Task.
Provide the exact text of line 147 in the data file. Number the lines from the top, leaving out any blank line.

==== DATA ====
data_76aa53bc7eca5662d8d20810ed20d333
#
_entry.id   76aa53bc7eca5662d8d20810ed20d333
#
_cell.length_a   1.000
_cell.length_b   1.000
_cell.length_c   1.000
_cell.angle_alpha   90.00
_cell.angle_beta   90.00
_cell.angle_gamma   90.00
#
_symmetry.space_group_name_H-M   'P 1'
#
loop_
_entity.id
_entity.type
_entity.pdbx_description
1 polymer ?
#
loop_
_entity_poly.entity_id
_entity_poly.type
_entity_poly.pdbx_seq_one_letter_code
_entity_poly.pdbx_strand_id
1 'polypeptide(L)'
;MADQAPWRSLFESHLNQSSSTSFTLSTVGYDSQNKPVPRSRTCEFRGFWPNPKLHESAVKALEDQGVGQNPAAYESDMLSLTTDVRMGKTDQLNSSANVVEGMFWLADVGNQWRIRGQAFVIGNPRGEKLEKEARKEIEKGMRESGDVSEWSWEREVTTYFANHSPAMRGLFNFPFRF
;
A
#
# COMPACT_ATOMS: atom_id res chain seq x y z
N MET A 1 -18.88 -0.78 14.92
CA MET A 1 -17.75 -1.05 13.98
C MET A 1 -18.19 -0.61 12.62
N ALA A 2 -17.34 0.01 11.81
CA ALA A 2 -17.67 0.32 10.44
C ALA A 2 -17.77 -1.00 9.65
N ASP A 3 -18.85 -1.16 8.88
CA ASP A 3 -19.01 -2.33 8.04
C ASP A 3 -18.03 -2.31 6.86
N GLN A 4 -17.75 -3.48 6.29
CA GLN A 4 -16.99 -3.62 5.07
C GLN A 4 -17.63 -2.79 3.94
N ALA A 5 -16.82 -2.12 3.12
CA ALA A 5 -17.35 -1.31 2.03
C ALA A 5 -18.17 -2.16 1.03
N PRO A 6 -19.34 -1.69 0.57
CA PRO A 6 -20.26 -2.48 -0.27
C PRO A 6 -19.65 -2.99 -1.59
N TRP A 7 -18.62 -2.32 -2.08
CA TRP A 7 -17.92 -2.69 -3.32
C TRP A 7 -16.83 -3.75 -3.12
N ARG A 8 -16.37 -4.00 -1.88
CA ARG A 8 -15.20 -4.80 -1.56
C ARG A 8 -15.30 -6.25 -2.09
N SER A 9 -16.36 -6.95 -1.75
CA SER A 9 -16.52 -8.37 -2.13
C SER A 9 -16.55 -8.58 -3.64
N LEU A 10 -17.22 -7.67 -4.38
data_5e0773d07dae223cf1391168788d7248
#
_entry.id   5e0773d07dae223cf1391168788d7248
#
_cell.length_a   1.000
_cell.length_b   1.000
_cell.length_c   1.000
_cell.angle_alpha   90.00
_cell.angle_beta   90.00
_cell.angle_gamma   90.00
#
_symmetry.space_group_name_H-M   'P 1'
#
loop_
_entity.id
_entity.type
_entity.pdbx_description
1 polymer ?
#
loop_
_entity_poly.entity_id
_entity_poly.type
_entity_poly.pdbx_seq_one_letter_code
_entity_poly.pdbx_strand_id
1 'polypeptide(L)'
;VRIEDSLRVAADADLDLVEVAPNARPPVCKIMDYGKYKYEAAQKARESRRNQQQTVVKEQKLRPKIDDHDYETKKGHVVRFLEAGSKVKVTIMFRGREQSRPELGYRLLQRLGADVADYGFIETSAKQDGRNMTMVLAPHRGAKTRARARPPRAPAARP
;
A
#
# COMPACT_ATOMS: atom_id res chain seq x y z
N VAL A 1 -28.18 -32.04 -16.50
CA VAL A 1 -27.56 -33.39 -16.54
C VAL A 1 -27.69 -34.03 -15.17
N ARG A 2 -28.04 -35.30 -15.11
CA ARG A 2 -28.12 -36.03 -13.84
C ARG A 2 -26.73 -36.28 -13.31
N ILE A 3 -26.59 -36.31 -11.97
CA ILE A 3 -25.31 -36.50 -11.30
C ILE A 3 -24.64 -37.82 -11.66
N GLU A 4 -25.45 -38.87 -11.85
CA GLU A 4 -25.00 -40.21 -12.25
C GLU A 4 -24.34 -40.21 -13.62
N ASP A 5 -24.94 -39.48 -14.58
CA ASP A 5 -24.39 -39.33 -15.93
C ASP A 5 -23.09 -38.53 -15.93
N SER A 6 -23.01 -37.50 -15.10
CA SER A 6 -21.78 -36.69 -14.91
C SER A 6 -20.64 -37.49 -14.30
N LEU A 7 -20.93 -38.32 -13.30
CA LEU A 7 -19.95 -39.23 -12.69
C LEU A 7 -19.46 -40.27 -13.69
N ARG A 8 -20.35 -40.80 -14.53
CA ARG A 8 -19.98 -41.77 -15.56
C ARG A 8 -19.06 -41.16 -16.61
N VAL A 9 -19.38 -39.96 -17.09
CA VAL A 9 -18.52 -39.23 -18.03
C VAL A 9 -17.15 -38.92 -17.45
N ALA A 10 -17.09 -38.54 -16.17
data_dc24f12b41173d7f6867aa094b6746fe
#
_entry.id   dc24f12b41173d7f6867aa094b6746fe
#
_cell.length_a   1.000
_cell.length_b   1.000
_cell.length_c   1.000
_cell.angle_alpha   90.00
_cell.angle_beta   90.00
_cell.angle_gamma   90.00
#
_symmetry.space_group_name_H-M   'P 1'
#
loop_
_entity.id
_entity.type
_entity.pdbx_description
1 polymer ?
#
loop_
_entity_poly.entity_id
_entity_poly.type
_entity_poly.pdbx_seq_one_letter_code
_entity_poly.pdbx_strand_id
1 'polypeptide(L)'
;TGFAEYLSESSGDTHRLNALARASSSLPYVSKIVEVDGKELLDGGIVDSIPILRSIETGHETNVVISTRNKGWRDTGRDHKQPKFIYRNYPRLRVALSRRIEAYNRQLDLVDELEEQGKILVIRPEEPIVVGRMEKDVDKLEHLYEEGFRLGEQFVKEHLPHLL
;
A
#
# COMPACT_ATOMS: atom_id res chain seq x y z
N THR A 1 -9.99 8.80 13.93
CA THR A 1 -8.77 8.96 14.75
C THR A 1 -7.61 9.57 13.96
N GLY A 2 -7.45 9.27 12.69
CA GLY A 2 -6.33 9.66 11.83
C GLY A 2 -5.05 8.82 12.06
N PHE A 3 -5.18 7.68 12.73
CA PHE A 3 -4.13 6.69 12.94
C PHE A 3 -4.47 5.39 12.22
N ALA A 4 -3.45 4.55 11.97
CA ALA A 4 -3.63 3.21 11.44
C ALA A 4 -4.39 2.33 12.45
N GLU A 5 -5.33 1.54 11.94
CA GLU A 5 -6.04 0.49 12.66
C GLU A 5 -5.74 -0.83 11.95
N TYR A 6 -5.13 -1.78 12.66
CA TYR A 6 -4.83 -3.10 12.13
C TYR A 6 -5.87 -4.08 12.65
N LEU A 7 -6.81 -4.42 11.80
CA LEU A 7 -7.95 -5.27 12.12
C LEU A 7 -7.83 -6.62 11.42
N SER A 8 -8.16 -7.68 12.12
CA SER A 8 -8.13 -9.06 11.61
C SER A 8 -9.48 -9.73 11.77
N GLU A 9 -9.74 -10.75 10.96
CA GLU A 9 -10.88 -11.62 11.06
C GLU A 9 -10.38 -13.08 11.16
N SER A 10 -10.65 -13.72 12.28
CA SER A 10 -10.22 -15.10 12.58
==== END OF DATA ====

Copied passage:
N THR A 1 -9.99 8.80 13.93